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Recent Publications by New English Review Authors
The Real Nature of Religion
by Rebecca Bynum
As Far As The Eye Can See
by Moshe Dann
Threats of Pain and Ruin
by Theodore Dalrymple
The Oil Cringe of the West: The Collected Essays and Reviews of J.B. Kelly Vol. 2
edited by S.B. Kelly
The Impact of Islam
by Emmet Scott
Sir Walter Scott's Crusades and Other Fantasies
by Ibn Warraq
Fighting the Retreat from Arabia and the Gulf: The Collected Essays and Reviews of J.B. Kelly. Vol. 1
edited by S.B. Kelly
The Literary Culture of France
by J. E. G. Dixon
Hamlet Made Simple and Other Essays
by David P. Gontar
Farewell Fear
by Theodore Dalrymple
The Eagle and The Bible: Lessons in Liberty from Holy Writ
by Kenneth Hanson
The West Speaks
interviews by Jerry Gordon
Mohammed and Charlemagne Revisited: The History of a Controversy
Emmet Scott
Why the West is Best: A Muslim Apostate's Defense of Liberal Democracy
Ibn Warraq
Anything Goes
by Theodore Dalrymple
Karimi Hotel
De Nidra Poller
The Left is Seldom Right
by Norman Berdichevsky
Allah is Dead: Why Islam is Not a Religion
by Rebecca Bynum
Virgins? What Virgins?: And Other Essays
by Ibn Warraq
An Introduction to Danish Culture
by Norman Berdichevsky
The New Vichy Syndrome:
by Theodore Dalrymple
Jihad and Genocide
by Richard L. Rubenstein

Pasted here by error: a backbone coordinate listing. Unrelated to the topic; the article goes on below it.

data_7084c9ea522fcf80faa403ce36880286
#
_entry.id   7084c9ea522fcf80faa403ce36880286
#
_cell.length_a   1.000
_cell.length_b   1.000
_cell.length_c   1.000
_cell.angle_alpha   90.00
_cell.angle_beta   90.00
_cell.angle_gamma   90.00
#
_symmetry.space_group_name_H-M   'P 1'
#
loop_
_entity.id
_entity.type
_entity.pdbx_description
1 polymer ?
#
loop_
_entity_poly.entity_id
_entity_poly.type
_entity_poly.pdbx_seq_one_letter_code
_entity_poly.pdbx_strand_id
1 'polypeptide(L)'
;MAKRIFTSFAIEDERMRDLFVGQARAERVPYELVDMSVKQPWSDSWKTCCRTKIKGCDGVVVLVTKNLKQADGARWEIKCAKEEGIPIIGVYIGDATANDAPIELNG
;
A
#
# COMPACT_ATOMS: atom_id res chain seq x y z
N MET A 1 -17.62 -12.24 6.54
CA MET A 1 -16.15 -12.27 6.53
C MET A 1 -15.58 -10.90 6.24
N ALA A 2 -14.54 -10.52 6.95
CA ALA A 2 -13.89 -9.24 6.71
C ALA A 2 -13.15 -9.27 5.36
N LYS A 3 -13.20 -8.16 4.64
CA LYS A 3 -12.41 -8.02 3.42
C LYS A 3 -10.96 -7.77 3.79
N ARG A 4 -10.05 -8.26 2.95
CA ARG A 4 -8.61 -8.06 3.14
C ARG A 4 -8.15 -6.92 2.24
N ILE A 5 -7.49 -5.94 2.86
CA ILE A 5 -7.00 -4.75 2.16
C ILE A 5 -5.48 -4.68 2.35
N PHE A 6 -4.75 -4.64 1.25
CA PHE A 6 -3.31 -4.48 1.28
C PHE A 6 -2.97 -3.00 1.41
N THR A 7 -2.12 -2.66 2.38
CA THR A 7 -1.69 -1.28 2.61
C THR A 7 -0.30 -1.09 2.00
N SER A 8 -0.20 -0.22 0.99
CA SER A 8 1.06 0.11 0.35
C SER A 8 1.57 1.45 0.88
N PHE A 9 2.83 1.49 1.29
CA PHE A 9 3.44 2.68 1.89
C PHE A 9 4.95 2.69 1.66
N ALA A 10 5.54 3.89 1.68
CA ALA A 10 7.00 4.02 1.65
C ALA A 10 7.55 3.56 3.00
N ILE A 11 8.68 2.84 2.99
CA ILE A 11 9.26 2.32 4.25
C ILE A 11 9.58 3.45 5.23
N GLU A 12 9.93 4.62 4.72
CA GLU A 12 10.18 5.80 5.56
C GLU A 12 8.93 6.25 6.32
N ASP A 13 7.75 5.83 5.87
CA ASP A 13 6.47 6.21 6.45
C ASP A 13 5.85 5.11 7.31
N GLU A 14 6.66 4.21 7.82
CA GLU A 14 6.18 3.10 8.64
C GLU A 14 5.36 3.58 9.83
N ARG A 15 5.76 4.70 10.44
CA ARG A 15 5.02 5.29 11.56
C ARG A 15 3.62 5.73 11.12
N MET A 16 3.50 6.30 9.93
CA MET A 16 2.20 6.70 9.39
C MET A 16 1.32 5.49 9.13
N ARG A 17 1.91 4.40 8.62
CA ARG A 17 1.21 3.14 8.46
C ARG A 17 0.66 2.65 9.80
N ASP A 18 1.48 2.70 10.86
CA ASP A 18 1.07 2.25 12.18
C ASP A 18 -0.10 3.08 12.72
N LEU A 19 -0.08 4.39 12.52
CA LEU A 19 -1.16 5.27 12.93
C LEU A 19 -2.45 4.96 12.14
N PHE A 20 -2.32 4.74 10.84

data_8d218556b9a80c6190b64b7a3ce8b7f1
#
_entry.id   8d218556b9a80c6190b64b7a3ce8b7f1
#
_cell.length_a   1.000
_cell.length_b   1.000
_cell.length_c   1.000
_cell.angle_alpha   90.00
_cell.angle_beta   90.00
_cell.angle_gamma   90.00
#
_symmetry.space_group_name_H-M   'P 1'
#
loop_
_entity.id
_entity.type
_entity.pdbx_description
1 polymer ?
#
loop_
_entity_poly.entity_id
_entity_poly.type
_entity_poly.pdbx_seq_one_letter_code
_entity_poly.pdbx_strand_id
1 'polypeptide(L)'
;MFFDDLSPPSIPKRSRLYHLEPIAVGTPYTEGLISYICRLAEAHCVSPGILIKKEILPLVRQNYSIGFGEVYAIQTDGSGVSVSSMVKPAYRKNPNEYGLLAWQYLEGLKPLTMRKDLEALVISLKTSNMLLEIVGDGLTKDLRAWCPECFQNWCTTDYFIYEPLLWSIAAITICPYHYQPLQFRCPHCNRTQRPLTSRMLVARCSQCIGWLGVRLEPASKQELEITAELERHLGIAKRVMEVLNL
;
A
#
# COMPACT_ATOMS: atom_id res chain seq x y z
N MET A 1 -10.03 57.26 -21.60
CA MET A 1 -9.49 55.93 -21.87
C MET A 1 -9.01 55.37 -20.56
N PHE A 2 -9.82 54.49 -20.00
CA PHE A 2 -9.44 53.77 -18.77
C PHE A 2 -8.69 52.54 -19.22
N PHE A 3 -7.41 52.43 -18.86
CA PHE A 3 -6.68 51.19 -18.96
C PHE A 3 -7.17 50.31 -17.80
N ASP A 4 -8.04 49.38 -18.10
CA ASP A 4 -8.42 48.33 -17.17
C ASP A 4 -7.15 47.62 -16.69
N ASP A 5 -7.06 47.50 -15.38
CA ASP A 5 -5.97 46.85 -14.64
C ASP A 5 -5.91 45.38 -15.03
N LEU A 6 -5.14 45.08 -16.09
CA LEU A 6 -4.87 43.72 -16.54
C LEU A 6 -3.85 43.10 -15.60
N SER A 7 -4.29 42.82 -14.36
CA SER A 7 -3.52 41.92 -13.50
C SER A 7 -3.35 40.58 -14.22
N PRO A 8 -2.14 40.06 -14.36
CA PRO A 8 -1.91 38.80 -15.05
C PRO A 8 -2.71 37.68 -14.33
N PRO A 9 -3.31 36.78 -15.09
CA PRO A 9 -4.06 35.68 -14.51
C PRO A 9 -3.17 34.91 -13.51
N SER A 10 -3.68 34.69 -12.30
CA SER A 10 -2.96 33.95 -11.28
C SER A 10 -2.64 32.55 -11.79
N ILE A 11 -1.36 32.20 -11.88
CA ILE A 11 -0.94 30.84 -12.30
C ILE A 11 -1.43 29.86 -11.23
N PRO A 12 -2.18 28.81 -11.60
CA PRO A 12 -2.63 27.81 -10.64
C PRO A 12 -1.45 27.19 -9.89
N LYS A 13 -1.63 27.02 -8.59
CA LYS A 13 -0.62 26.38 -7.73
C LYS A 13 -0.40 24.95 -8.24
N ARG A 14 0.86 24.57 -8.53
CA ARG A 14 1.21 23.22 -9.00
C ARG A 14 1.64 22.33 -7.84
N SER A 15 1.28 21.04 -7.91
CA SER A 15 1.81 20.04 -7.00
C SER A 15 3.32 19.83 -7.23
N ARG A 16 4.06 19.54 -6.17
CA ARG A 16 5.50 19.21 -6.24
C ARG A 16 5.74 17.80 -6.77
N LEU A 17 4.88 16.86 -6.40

Spanish Vignettes: An Offbeat Look Into Spain's Culture, Society & History
by Norman Berdichevsky
















Sunday, 28 October 2007
Counting Backward
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Our thanks to Alan who sends in this very clever piece of editing: 100 Movies, 100 Quotes, 100 Numbers
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Posted on 10/28/2007 10:04 AM by Rebecca Bynum
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Sunday, 28 October 2007
Who Could Object?
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"It all sounds so simple. A couple of thousand Americans to do what several Million Africans seem unwilling to do. Like Kristof won't turn on the Forces we send the minute they kill somebody." --from a reader responding to this posting

The spectacle of American soldiers protecting black Africans from murderous Arabs -- how would Kristof attack that? On what basis, given the twenty years of mass murder of Christians and animists in the south, and now four or five years of uninterrupted killings by the government-sponsored Janjaweed in Darfur, and after many months in which troops from the African Union (a few thousand, not "millions") have proved incapable of providing such protection, would all the kristofs in the world be able to protest? What could Islam-appeasing bureaucrats at the E.U. do, without being laughed at? Or the U.N., in solemn conclave assembled, where Muslim Arabs would, in their attempts to make the Sudan, and East Africa, and All of Africa, Safe for Arab Islam, finally behave in such a manner that everyone, including the most advanced non-Arab Muslims, would begin to achieve a new understanding of Islam. And that understanding, which the fulminating Amr Moussa, foaming at the mouth at a meeting of the Arab League, would not be able to prevent, would be this: